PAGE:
My final year undergraduate project submitted in partial fulfillment of the requirements for the Bachelor’s degree (Bc. of Liberal Arts and Humanities) to Charles Faculty of Humanities, University in Prague, 2005. The thesis ‘Albína Dratvová: Life and Work – In Search of the Lost Cosmos’ was supervised by PhDr. Lubica Gabriskova, CSc.
The two year research project into history of science, science and society, philosophy of science, biography and bibliography of Czech philosopher Dr Dratvova involved extensive study of archival data in the Czech Academy of Sciences in Prague.
The dissertation was later partially used as an introduction to a co-edited reprint of the actual diary entitled 'Albina Dratvova: Scientific Diary 1921-1961'. The book was edited by Klara Anna Capova, Libuse Heczkova, and Zuzana Lestinova and published in Prague by Academia in 2008.
I am pleased to announce that my recent paper ‘The New Space Age in the making: Emergence of exo-mining, exo-burials and exo-marketing’ was published by International Journal of Astrobiology, Cambridge (DOI http://dx.doi.org/10.1017/S1473550416000185)
Abstract: At the beginning of the 21st century we witness considerable global developments in space exploration and a new era has begun: the New Space Age. The principal symbols of that age are firstly internationalization of space activities, secondly commercial utilization of space technologies, and lastly emergence of outer space economy. This paper presents selected signposts of the New Space Age. Three cases of recent outer space enterprises: recovery of asteroid resources (exo-mining), post-cremation memorial spaceflight (exo-burials) and first extraterrestrial advert (exo-marketing), are introduced in order to emphasize the monetary and social dimension of commercial application of space technologies. To give an illustration of these trends, this paper provides a brief socioculturally minded account of three outer space undertakings that are interpreted as signposts of the new era.
Keywords: new space age; outer space economy; asteroid mining; extraterrestrial marketing; memorial spaceflights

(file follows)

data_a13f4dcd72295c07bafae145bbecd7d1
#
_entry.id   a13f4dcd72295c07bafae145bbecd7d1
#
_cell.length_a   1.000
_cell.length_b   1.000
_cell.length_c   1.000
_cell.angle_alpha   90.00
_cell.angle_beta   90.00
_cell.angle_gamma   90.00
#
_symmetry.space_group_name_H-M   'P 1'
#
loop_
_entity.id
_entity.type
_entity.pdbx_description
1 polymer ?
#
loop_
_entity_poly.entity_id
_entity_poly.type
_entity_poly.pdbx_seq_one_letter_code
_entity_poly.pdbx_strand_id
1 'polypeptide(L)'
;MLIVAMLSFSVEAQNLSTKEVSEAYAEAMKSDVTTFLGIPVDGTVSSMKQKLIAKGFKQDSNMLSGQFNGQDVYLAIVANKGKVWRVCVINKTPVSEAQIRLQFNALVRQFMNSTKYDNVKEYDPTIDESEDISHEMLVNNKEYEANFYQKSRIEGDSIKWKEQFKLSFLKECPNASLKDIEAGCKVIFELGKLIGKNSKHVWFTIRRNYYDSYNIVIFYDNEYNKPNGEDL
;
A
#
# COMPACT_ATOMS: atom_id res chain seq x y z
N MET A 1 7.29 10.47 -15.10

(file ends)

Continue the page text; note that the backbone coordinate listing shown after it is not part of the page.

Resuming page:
Astrobiology, history, and society: life beyond Earth and the impact of discovery, ed. by Douglas A. Vakoch. Springer, 2013. ISBN 9783642359828
Recent confirmation of observational data relating to earthlike extraterrestrial planets has resulted in the publication of numerous books commenting and speculating on the probabilities of the existence of other locales where intelligent life might reside. This raises many issues. Do scientists understand with what frequency self-replicating molecules arise? Does evolution tend to converge in such a way as to make intelligent life a frequent likely outcome when life forms? What might be the effect of the discovery of other intelligent life on humankind’s own social fabric, particularly organized religions? Few scientists have the broad expertise to comment on all of these questions. Publishing a collection of essays by specialists bypasses this difficulty. This book is a very well-balanced, detailed analysis of the subject. The individual essays maintain just the right level of uncertainty without descending into personal preferences disguised as good scientific judgment. The long introduction to the history of discussions of extraterrestrials treats both scientific and social views. Chapters relating to the possible social impacts of a successful discovery are especially interesting, raising questions about some of people’s own fundamental philosophic perspectives. This is one of the best books on the subject; it belongs in all college libraries.
Summing Up: Essential All levels/libraries.
K. L. Schick, emeritus, Union College (NY), doi: 10.5860/CHOICE.51-3815CHOICE, 2014 (51:07)